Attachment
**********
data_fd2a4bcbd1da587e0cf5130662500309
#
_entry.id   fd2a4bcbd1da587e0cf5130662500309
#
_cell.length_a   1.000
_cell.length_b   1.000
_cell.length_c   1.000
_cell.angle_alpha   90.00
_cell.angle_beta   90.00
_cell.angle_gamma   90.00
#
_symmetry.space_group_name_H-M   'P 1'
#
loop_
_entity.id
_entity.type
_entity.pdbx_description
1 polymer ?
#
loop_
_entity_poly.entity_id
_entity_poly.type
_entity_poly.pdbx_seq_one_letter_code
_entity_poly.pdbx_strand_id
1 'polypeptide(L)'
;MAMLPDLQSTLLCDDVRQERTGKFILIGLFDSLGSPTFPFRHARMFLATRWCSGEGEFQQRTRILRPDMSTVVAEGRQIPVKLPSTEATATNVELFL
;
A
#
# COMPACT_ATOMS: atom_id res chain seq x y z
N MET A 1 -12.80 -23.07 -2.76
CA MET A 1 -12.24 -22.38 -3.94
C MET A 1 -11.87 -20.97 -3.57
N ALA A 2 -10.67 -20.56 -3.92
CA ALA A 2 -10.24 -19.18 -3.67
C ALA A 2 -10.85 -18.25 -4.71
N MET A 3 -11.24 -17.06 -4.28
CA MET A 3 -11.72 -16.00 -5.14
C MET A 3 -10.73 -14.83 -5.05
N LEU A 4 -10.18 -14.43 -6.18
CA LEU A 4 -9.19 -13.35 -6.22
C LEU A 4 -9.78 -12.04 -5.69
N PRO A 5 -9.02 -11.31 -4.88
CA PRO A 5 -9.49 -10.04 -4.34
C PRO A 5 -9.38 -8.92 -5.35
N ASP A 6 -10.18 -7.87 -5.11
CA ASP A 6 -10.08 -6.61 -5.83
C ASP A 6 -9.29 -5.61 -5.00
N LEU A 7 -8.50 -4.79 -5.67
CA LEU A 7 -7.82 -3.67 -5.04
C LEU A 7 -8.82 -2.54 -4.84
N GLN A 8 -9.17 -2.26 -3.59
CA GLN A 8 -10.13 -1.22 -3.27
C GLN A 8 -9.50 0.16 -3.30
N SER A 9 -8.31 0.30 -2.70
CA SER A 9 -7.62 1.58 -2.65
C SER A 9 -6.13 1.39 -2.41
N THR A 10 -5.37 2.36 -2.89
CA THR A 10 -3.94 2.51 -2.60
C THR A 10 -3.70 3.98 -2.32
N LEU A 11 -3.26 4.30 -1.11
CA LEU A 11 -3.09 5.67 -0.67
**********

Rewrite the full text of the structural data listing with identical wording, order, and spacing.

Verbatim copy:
data_fd2a4bcbd1da587e0cf5130662500309
#
_entry.id   fd2a4bcbd1da587e0cf5130662500309
#
_cell.length_a   1.000
_cell.length_b   1.000
_cell.length_c   1.000
_cell.angle_alpha   90.00
_cell.angle_beta   90.00
_cell.angle_gamma   90.00
#
_symmetry.space_group_name_H-M   'P 1'
#
loop_
_entity.id
_entity.type
_entity.pdbx_description
1 polymer ?
#
loop_
_entity_poly.entity_id
_entity_poly.type
_entity_poly.pdbx_seq_one_letter_code
_entity_poly.pdbx_strand_id
1 'polypeptide(L)'
;MAMLPDLQSTLLCDDVRQERTGKFILIGLFDSLGSPTFPFRHARMFLATRWCSGEGEFQQRTRILRPDMSTVVAEGRQIPVKLPSTEATATNVELFL
;
A
#
# COMPACT_ATOMS: atom_id res chain seq x y z
N MET A 1 -12.80 -23.07 -2.76
CA MET A 1 -12.24 -22.38 -3.94
C MET A 1 -11.87 -20.97 -3.57
N ALA A 2 -10.67 -20.56 -3.92
CA ALA A 2 -10.24 -19.18 -3.67
C ALA A 2 -10.85 -18.25 -4.71
N MET A 3 -11.24 -17.06 -4.28
CA MET A 3 -11.72 -16.00 -5.14
C MET A 3 -10.73 -14.83 -5.05
N LEU A 4 -10.18 -14.43 -6.18
CA LEU A 4 -9.19 -13.35 -6.22
C LEU A 4 -9.78 -12.04 -5.69
N PRO A 5 -9.02 -11.31 -4.88
CA PRO A 5 -9.49 -10.04 -4.34
C PRO A 5 -9.38 -8.92 -5.35
N ASP A 6 -10.18 -7.87 -5.11
CA ASP A 6 -10.08 -6.61 -5.83
C ASP A 6 -9.29 -5.61 -5.00
N LEU A 7 -8.50 -4.79 -5.67
CA LEU A 7 -7.82 -3.67 -5.04
C LEU A 7 -8.82 -2.54 -4.84
N GLN A 8 -9.17 -2.26 -3.59
CA GLN A 8 -10.13 -1.22 -3.27
C GLN A 8 -9.50 0.16 -3.30
N SER A 9 -8.31 0.30 -2.70
CA SER A 9 -7.62 1.58 -2.65
C SER A 9 -6.13 1.39 -2.41
N THR A 10 -5.37 2.36 -2.89
CA THR A 10 -3.94 2.51 -2.60
C THR A 10 -3.70 3.98 -2.32
N LEU A 11 -3.26 4.30 -1.11
CA LEU A 11 -3.09 5.67 -0.67